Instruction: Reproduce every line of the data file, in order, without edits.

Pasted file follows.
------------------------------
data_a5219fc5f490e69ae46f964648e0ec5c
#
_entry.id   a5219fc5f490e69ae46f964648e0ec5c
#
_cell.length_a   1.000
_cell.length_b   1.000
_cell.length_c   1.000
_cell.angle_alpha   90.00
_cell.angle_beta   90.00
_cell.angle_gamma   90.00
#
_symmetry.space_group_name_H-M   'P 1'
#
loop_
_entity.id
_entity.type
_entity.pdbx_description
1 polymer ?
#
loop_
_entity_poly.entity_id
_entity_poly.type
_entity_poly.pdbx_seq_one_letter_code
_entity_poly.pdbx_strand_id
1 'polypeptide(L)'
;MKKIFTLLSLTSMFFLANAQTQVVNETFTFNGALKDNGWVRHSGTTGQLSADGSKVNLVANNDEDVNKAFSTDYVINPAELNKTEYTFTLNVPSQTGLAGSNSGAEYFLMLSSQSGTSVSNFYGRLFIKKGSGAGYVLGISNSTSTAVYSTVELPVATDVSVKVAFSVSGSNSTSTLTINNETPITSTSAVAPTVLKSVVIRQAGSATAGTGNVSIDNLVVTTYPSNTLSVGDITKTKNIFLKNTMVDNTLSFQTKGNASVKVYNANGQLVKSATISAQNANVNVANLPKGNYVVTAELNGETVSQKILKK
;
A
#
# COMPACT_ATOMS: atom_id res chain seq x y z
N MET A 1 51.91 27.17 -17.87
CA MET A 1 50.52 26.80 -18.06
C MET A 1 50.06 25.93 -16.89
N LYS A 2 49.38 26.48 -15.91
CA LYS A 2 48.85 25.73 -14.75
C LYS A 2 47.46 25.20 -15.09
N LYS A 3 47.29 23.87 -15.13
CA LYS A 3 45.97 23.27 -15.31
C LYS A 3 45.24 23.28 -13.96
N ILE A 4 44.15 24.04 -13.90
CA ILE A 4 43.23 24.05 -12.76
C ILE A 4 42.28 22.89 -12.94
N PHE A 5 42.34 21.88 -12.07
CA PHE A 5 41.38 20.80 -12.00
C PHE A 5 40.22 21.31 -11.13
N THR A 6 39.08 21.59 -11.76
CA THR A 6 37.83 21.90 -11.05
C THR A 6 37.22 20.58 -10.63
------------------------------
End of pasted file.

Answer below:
data_a5219fc5f490e69ae46f964648e0ec5c
#
_entry.id   a5219fc5f490e69ae46f964648e0ec5c
#
_cell.length_a   1.000
_cell.length_b   1.000
_cell.length_c   1.000
_cell.angle_alpha   90.00
_cell.angle_beta   90.00
_cell.angle_gamma   90.00
#
_symmetry.space_group_name_H-M   'P 1'
#
loop_
_entity.id
_entity.type
_entity.pdbx_description
1 polymer ?
#
loop_
_entity_poly.entity_id
_entity_poly.type
_entity_poly.pdbx_seq_one_letter_code
_entity_poly.pdbx_strand_id
1 'polypeptide(L)'
;MKKIFTLLSLTSMFFLANAQTQVVNETFTFNGALKDNGWVRHSGTTGQLSADGSKVNLVANNDEDVNKAFSTDYVINPAELNKTEYTFTLNVPSQTGLAGSNSGAEYFLMLSSQSGTSVSNFYGRLFIKKGSGAGYVLGISNSTSTAVYSTVELPVATDVSVKVAFSVSGSNSTSTLTINNETPITSTSAVAPTVLKSVVIRQAGSATAGTGNVSIDNLVVTTYPSNTLSVGDITKTKNIFLKNTMVDNTLSFQTKGNASVKVYNANGQLVKSATISAQNANVNVANLPKGNYVVTAELNGETVSQKILKK
;
A
#
# COMPACT_ATOMS: atom_id res chain seq x y z
N MET A 1 51.91 27.17 -17.87
CA MET A 1 50.52 26.80 -18.06
C MET A 1 50.06 25.93 -16.89
N LYS A 2 49.38 26.48 -15.91
CA LYS A 2 48.85 25.73 -14.75
C LYS A 2 47.46 25.20 -15.09
N LYS A 3 47.29 23.87 -15.13
CA LYS A 3 45.97 23.27 -15.31
C LYS A 3 45.24 23.28 -13.96
N ILE A 4 44.15 24.04 -13.90
CA ILE A 4 43.23 24.05 -12.76
C ILE A 4 42.28 22.89 -12.94
N PHE A 5 42.34 21.88 -12.07
CA PHE A 5 41.38 20.80 -12.00
C PHE A 5 40.22 21.31 -11.13
N THR A 6 39.08 21.59 -11.76
CA THR A 6 37.83 21.90 -11.05
C THR A 6 37.22 20.58 -10.63